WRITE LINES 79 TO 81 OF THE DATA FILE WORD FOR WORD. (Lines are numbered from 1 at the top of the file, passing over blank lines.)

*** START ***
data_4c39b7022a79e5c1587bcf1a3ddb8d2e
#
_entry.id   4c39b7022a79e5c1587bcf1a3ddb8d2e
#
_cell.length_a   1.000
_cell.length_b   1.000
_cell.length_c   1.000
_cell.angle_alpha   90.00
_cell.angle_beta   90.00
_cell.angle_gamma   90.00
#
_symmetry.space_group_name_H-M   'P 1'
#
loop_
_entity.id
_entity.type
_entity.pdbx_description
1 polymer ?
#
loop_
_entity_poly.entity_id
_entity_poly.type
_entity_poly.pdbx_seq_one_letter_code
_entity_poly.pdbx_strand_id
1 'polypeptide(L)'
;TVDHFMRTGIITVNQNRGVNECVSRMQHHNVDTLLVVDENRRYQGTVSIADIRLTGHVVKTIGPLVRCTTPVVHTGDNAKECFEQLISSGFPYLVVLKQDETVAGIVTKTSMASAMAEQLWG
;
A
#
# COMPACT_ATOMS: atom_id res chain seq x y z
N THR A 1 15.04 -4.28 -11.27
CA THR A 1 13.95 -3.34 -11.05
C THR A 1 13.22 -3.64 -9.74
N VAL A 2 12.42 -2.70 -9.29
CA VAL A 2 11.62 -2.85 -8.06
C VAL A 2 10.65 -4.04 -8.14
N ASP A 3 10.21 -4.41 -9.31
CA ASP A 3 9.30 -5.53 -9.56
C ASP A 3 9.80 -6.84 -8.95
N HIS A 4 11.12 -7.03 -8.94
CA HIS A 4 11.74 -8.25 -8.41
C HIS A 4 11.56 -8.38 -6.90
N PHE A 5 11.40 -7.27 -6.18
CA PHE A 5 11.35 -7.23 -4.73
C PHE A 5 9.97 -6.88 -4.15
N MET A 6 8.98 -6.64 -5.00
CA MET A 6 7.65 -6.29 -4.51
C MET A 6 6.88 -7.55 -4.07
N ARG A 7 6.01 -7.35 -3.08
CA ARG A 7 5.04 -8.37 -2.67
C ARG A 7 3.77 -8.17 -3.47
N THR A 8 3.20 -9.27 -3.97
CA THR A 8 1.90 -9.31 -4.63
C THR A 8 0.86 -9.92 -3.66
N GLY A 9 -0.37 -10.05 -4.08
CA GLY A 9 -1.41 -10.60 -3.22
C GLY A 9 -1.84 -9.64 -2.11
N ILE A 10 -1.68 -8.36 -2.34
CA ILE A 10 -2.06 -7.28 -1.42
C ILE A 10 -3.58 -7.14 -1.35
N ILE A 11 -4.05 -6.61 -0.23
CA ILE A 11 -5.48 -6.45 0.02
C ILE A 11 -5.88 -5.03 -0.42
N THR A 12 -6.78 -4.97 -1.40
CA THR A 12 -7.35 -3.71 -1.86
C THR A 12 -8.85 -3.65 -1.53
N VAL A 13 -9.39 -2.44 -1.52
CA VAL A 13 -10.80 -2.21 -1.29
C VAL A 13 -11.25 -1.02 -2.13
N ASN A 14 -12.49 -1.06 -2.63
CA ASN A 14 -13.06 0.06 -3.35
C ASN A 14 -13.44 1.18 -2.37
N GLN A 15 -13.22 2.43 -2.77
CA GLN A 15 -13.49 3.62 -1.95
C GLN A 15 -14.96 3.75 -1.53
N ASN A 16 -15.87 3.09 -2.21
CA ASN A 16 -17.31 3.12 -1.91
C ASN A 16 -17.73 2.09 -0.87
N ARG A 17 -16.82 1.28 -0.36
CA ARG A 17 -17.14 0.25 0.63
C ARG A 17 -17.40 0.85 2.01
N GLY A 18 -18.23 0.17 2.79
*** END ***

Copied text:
N ARG A 17 -16.82 1.28 -0.36
CA ARG A 17 -17.14 0.25 0.63
C ARG A 17 -17.40 0.85 2.01